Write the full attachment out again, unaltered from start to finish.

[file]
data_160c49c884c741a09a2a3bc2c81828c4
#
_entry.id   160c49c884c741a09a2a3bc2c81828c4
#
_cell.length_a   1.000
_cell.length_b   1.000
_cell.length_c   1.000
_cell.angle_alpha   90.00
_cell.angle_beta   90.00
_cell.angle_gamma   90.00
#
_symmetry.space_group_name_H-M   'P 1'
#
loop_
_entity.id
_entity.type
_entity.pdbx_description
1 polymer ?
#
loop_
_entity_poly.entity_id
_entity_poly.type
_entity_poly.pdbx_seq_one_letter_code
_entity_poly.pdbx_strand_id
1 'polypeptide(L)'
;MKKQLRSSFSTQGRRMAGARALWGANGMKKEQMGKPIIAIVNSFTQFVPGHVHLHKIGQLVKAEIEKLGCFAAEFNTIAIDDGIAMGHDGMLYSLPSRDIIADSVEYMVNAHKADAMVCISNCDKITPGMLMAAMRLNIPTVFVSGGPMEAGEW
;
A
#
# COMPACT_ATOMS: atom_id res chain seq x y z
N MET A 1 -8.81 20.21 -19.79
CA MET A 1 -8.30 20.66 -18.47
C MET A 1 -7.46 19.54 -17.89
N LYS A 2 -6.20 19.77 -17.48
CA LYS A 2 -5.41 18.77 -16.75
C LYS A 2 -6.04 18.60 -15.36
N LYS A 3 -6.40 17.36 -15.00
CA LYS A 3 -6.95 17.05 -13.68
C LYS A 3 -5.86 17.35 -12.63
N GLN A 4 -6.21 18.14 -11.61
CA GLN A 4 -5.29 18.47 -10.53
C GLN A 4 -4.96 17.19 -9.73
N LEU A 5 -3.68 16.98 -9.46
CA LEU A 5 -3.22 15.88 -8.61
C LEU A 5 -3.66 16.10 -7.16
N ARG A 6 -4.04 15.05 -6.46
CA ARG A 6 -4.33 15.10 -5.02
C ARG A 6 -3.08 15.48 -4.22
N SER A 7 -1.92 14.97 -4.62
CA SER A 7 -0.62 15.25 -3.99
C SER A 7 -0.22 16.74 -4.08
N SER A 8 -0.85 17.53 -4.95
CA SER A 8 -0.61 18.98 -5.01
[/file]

data_160c49c884c741a09a2a3bc2c81828c4
#
_entry.id   160c49c884c741a09a2a3bc2c81828c4
#
_cell.length_a   1.000
_cell.length_b   1.000
_cell.length_c   1.000
_cell.angle_alpha   90.00
_cell.angle_beta   90.00
_cell.angle_gamma   90.00
#
_symmetry.space_group_name_H-M   'P 1'
#
loop_
_entity.id
_entity.type
_entity.pdbx_description
1 polymer ?
#
loop_
_entity_poly.entity_id
_entity_poly.type
_entity_poly.pdbx_seq_one_letter_code
_entity_poly.pdbx_strand_id
1 'polypeptide(L)'
;MKKQLRSSFSTQGRRMAGARALWGANGMKKEQMGKPIIAIVNSFTQFVPGHVHLHKIGQLVKAEIEKLGCFAAEFNTIAIDDGIAMGHDGMLYSLPSRDIIADSVEYMVNAHKADAMVCISNCDKITPGMLMAAMRLNIPTVFVSGGPMEAGEW
;
A
#
# COMPACT_ATOMS: atom_id res chain seq x y z
N MET A 1 -8.81 20.21 -19.79
CA MET A 1 -8.30 20.66 -18.47
C MET A 1 -7.46 19.54 -17.89
N LYS A 2 -6.20 19.77 -17.48
CA LYS A 2 -5.41 18.77 -16.75
C LYS A 2 -6.04 18.60 -15.36
N LYS A 3 -6.40 17.36 -15.00
CA LYS A 3 -6.95 17.05 -13.68
C LYS A 3 -5.86 17.35 -12.63
N GLN A 4 -6.21 18.14 -11.61
CA GLN A 4 -5.29 18.47 -10.53
C GLN A 4 -4.96 17.19 -9.73
N LEU A 5 -3.68 16.98 -9.46
CA LEU A 5 -3.22 15.88 -8.61
C LEU A 5 -3.66 16.10 -7.16
N ARG A 6 -4.04 15.05 -6.46
CA ARG A 6 -4.33 15.10 -5.02
C ARG A 6 -3.08 15.48 -4.22
N SER A 7 -1.92 14.97 -4.62
CA SER A 7 -0.62 15.25 -3.99
C SER A 7 -0.22 16.74 -4.08
N SER A 8 -0.85 17.53 -4.95
CA SER A 8 -0.61 18.98 -5.01